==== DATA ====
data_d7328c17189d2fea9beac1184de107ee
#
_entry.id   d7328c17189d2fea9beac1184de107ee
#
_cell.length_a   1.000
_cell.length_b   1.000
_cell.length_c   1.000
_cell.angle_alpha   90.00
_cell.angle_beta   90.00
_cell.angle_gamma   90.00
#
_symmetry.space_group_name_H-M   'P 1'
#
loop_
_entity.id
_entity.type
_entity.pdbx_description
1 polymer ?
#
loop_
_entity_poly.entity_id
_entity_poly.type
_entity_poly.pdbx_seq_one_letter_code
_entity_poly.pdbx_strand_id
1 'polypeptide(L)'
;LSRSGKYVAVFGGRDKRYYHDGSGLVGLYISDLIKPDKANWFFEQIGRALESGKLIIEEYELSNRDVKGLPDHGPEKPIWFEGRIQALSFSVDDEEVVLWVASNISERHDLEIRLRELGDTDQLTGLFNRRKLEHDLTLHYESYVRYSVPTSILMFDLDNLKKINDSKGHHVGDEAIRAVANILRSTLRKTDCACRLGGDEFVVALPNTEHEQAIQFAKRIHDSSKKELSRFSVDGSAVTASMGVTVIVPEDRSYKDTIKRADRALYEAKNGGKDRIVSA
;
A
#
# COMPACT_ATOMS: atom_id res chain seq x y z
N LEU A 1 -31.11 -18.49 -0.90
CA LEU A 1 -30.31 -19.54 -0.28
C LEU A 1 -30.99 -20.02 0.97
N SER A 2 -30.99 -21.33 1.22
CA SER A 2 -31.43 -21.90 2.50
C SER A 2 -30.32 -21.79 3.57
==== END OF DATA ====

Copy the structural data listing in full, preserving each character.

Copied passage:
data_d7328c17189d2fea9beac1184de107ee
#
_entry.id   d7328c17189d2fea9beac1184de107ee
#
_cell.length_a   1.000
_cell.length_b   1.000
_cell.length_c   1.000
_cell.angle_alpha   90.00
_cell.angle_beta   90.00
_cell.angle_gamma   90.00
#
_symmetry.space_group_name_H-M   'P 1'
#
loop_
_entity.id
_entity.type
_entity.pdbx_description
1 polymer ?
#
loop_
_entity_poly.entity_id
_entity_poly.type
_entity_poly.pdbx_seq_one_letter_code
_entity_poly.pdbx_strand_id
1 'polypeptide(L)'
;LSRSGKYVAVFGGRDKRYYHDGSGLVGLYISDLIKPDKANWFFEQIGRALESGKLIIEEYELSNRDVKGLPDHGPEKPIWFEGRIQALSFSVDDEEVVLWVASNISERHDLEIRLRELGDTDQLTGLFNRRKLEHDLTLHYESYVRYSVPTSILMFDLDNLKKINDSKGHHVGDEAIRAVANILRSTLRKTDCACRLGGDEFVVALPNTEHEQAIQFAKRIHDSSKKELSRFSVDGSAVTASMGVTVIVPEDRSYKDTIKRADRALYEAKNGGKDRIVSA
;
A
#
# COMPACT_ATOMS: atom_id res chain seq x y z
N LEU A 1 -31.11 -18.49 -0.90
CA LEU A 1 -30.31 -19.54 -0.28
C LEU A 1 -30.99 -20.02 0.97
N SER A 2 -30.99 -21.33 1.22
CA SER A 2 -31.43 -21.90 2.50
C SER A 2 -30.32 -21.79 3.57